Written for dVerse Poets' Pub Patterns, Pictures and Poems.
A race lives here,
folk timber boned
and cotyledon skinned,
who were no different once
from you and I.
We thought they had died out
among the beech, the rowan
and the ash. Not so,
they had preserved their genes
by breeding with the trees.
Unless they know you well,
you will not meet them. At any
sight or sound they freeze,
become the trees they are.
Pure root and branch.
Those whom they trust
may see them walking tall,
part tree, part man -
part god, as I believe,
so tall and stately,
sturdy and in-grain,
and not above
a sacrifice or two -
or so I've heard.
Like as not,
it's all you'll see of them,
a wisp of smoke -
and not a sign where from.
The image I have posted previously, one of my ancient digital doodles series. I thought I would recycle it for the occasion.
Nice and magical. I think there are the beginnings of a science fiction social novel here.
Browsing through my reader Dave when I glanced at the beginnings of your wonderful words and had to come here!
Love it! Brilliant!
nice..this has a lord of the ring feeling..i should print and read this in the forest or maybe to the trees in the forest...and then see what happens...smiles..i like..
fantastical write....breeding with the trees on some level makes sense esp with their longevity....and now that claudia says it it does have an LOTR feel...those tree guys...
Love this, David... and I agree with all the above.
Living tree stories have roots deep( pun not intended) in Greek and Northern mythology so good to see them continue
Magical. I'm with you on trees being so alive, most of us just take them all for granted without ever appreciating how very much alive they are.
Spooky, mystical, lovely.
Part tree, part man, part god. What a wonderful creation this would be.
Creative response...I like the idea of part man and trees and god ~
Happy spring day to you ~
Wonderful. they remind me of the ents (tree herders) in Tolkien.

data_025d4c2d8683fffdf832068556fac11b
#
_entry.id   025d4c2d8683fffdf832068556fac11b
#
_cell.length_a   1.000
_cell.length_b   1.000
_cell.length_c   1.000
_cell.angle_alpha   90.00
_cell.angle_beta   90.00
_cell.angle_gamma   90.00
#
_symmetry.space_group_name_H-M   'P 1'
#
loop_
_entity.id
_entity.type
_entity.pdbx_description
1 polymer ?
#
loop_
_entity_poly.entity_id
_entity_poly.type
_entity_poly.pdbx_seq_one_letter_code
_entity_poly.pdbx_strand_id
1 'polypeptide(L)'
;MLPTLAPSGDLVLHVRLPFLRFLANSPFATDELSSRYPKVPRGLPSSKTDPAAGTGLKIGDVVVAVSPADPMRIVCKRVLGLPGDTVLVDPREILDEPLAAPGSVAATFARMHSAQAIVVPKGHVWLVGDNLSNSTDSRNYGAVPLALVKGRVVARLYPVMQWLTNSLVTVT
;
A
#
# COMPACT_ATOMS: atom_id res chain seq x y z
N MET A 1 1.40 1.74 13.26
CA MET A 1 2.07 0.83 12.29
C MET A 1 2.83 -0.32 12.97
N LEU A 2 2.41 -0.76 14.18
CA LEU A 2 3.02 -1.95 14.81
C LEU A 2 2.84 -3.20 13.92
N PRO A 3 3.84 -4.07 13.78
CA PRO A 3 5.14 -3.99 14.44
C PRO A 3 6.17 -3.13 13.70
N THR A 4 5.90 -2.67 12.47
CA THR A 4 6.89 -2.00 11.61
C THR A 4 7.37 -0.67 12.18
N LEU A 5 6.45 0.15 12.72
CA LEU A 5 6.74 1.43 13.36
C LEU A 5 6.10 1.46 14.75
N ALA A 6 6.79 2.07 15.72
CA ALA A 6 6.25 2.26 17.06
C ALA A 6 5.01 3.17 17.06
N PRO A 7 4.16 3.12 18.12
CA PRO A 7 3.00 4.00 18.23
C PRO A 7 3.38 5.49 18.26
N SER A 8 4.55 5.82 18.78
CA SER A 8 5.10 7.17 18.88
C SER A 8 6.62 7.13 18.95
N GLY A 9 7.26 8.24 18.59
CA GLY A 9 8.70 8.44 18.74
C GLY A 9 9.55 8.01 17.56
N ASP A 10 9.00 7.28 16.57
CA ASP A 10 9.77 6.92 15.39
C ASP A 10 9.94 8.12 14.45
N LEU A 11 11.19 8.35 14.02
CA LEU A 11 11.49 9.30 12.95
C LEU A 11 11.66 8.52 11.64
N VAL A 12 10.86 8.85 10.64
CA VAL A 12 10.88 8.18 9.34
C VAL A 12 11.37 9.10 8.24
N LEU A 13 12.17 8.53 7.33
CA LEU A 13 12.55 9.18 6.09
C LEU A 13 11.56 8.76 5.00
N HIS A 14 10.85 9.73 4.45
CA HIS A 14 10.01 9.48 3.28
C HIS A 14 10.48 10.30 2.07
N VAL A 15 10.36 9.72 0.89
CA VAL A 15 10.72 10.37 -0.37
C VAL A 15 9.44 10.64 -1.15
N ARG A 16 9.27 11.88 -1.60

I really like the mythical quality of this. You make the beings very real in their union with the trees. The tone is matter of fact which heightens the effect of the myth, giving us the sense that this is real if only we knew. In on the secret that myths often open doors for to other worlds.
First of all, thanks for the image. Until I read the source of it, I was spooked by it. Secondly, the poem carries the type of verse that demands it be recited, read aloud, spoken to an audience. The last line is still haunting me: "a wisp of smoke - and not a sign where from." What a beauty! Many thanks. That was a truly enjoyable, not least because it was accompanied by an equally superb photo.
Greetings from London.
Never again will I feel the same when walking through a forest!
Or perhaps I should say I'll look more intently.
Wonderfully thought provoking, Dave :)
this is so Tolkien or Lewis...I love the thought of trees walking around and interacting! Great lines Dave. Thankyou.
Magical, David. I would like to think that any of us could do that someday--much more fun than dying and going off to sit on a cloud and strum a harp.
What an intriguing image, skilfully married to an equally intriguing poem. Thanks for sharing.
This is certainly one of your best Dave. So neat and strong. The final two lines "seal up" the poem in its sparkling air with the splendid "wisp of smoke".
For those who can see.
Ah...Tolkien, and Robert Graves--and you. It is all you. "Cotyledon skinned" the beech, rowan, and ash. That wonderful lore. Yes, I'd like to imagine them that way, too. Tall, strong, invinceable. Wonderful stuff. Thank you.
Very good Dave!
I to am reminded of Tolkein :-).
Enjoy the mythological references in this one, Dave. A bit eerie, opening us to unheard of realities.
i like the setting you describe
I had an arborist here this week. He said in conversation that trees are the closest life-like living thing to men. For the most part we live to the same ages, have a similar circulatory system, and react the same way to infections, they have allergies and suffer much the same as we do. I like to think you already knew this as you devised a poem that I already believed.